Former mayoral candidate Willie Wilson running for president, says he speaks "America's language."
After finishing third place in Chicago's February mayoral election, Willie Wilson announced he is exploring a presidential run.
Wilson, who garnered 10.7 percent of the vote, ran for mayor despite having no political experience. He campaigned by trying to sell his rags-to-riches success story of a former janitor who rose to own McDonald's franchises and now a multimillion-dollar plastic glove distribution business.
That run planted the seeds for this new venture, Wilson said Tuesday.
"One of the things I learned during my campaign for mayor is that people are hungry for truth, honesty and opportunity," Wilson said. "The people have lost faith in their government. I believe the reason they have is because the United States itself has lost its way and its faith."
Wilson has formed an exploratory committee for a presidential run, he said.
"People are sending rockets and things to the moon and dollars out there," Wilson said. "Why can't we have free education in America for those who can't afford it? Why are we fighting all these wars overseas? These religion wars — we aren't going to change things when we should be taking care of our home here and people should be making a living."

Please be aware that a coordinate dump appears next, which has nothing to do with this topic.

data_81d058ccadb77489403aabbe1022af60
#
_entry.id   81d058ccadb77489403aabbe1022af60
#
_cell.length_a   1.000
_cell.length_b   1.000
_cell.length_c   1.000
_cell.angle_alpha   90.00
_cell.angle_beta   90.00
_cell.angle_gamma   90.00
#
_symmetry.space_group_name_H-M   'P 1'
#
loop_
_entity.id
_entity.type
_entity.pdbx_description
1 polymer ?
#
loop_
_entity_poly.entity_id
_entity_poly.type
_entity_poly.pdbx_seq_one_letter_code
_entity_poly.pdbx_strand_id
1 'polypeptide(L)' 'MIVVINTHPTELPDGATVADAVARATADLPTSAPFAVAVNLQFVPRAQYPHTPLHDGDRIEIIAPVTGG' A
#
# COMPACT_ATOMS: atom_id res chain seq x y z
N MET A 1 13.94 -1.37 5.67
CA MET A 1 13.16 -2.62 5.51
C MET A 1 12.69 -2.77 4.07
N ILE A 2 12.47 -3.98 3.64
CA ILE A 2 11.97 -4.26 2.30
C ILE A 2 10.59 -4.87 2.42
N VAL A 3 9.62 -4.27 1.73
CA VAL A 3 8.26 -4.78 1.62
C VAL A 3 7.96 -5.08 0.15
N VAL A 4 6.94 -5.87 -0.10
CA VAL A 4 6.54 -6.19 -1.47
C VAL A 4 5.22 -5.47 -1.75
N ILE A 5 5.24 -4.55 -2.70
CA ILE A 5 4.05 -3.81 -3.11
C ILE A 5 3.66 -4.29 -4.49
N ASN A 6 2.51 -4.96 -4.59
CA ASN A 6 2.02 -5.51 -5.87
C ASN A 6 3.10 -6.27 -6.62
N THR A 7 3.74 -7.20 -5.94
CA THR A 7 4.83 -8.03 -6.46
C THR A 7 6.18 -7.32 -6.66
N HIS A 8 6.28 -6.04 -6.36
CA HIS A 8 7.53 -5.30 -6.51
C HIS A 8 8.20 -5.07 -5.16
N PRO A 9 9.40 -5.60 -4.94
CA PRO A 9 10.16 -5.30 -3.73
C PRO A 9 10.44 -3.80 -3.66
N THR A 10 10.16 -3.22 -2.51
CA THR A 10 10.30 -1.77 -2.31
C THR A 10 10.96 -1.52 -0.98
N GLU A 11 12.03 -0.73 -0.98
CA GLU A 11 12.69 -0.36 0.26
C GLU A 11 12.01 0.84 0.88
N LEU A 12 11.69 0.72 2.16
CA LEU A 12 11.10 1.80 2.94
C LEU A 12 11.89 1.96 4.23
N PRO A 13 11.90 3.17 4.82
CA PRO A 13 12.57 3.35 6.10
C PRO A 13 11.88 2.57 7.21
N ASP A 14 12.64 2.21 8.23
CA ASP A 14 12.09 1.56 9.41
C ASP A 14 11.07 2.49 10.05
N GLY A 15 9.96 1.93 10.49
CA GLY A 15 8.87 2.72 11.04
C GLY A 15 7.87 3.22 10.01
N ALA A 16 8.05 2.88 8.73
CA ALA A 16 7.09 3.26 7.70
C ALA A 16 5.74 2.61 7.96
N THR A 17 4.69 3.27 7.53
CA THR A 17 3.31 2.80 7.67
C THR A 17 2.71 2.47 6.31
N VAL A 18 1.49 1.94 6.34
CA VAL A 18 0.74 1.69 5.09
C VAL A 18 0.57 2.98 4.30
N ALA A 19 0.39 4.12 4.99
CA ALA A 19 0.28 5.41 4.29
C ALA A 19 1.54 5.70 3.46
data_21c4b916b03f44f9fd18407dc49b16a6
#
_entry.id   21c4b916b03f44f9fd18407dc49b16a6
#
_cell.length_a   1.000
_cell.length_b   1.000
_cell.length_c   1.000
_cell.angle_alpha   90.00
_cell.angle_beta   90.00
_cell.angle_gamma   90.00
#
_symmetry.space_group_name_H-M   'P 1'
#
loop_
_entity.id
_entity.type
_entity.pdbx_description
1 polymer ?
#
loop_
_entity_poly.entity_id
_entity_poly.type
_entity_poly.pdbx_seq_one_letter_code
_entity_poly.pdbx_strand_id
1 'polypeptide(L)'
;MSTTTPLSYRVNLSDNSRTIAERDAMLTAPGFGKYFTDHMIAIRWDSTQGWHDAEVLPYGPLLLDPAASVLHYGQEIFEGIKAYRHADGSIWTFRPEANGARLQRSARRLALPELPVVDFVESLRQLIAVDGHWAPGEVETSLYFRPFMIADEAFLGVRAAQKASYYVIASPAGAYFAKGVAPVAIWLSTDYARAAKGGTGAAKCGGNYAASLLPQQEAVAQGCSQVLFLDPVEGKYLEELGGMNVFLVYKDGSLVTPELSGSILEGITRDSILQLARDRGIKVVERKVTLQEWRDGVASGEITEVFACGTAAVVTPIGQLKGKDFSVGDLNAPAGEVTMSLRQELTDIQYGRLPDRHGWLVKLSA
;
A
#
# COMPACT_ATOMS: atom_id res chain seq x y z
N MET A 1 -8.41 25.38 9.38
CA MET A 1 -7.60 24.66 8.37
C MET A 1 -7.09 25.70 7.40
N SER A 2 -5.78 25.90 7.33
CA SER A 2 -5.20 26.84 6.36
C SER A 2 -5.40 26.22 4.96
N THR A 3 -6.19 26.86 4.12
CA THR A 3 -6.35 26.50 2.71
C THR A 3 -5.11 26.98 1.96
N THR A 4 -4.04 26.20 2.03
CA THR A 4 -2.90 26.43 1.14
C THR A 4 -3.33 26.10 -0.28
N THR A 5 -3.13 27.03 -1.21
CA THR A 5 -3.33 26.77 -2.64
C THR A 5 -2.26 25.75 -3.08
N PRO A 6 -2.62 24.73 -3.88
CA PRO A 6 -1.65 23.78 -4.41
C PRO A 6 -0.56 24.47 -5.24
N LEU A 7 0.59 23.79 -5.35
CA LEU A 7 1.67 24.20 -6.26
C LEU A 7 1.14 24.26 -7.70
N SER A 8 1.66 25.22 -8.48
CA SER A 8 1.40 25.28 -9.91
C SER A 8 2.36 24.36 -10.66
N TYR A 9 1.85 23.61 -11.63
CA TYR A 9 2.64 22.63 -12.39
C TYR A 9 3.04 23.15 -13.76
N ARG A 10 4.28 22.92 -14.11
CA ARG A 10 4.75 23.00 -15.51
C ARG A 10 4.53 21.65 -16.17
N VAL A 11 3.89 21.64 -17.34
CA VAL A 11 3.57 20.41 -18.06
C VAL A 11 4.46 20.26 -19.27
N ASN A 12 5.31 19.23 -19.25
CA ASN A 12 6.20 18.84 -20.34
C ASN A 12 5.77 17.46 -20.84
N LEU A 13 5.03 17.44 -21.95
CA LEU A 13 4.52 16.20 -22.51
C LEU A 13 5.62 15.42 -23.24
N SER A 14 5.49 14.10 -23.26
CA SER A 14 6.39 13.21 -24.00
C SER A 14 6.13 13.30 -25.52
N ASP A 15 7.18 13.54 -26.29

Valerie Johnson, associate professor and chair of the political science department at DePaul University, said it is unlikely Wilson would make it onto the presidential ballot. On a website that lists hundreds of presidential hopefuls, she said, Wilson would be among about 50 listed under "Other Democrat."
"Oftentimes a person ... who doesn't stand a snowball's chance in hell of winning, they do it to call attention to a political issue or to increase black voter participation," Johnson said.
Wilson, however, insists that he is running to win.
"What qualifies me is I'm down to earth," he said. "I talk America's language."